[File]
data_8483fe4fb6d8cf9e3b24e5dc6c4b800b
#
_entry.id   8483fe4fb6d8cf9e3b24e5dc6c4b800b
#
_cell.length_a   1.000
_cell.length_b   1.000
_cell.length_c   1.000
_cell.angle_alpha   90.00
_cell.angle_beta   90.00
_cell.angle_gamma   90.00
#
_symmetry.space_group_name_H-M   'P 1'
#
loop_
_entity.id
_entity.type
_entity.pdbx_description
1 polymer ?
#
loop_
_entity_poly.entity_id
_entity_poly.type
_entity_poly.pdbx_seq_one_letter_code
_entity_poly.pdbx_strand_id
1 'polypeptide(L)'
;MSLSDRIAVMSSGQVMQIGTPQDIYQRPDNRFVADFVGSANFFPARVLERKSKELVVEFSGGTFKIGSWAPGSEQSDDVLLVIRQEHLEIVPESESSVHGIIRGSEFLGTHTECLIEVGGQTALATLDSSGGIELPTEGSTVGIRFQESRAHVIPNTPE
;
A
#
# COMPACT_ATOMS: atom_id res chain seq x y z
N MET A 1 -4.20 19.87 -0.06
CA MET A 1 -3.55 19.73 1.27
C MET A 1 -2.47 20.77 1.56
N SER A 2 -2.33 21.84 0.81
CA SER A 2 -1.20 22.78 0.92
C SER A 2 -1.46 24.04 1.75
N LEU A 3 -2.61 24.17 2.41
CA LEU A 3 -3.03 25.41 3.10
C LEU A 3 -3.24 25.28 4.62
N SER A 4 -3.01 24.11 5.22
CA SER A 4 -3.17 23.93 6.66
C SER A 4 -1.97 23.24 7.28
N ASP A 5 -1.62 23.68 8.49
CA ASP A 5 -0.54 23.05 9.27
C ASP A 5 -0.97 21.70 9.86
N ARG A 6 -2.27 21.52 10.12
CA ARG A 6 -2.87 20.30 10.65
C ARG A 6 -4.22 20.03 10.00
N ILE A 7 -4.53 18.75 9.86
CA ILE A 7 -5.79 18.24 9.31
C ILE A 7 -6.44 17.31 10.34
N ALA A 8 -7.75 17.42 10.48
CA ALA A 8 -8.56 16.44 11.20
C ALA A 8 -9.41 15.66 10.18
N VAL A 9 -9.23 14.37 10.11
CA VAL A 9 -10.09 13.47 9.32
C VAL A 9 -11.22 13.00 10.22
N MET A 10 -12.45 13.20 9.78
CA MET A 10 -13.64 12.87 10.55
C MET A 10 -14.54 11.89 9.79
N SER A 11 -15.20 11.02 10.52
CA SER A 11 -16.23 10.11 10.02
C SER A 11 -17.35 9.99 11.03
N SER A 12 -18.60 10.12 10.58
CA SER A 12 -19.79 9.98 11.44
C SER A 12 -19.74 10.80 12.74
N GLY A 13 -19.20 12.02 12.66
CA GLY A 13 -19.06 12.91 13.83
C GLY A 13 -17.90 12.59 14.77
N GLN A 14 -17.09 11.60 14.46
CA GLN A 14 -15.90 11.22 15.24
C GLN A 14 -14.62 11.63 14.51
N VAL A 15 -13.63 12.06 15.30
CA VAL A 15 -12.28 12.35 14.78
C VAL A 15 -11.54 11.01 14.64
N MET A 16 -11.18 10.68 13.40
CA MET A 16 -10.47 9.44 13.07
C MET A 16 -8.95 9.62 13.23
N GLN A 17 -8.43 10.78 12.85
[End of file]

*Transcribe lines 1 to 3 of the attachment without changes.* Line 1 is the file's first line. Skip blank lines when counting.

data_8483fe4fb6d8cf9e3b24e5dc6c4b800b
#
_entry.id   8483fe4fb6d8cf9e3b24e5dc6c4b800b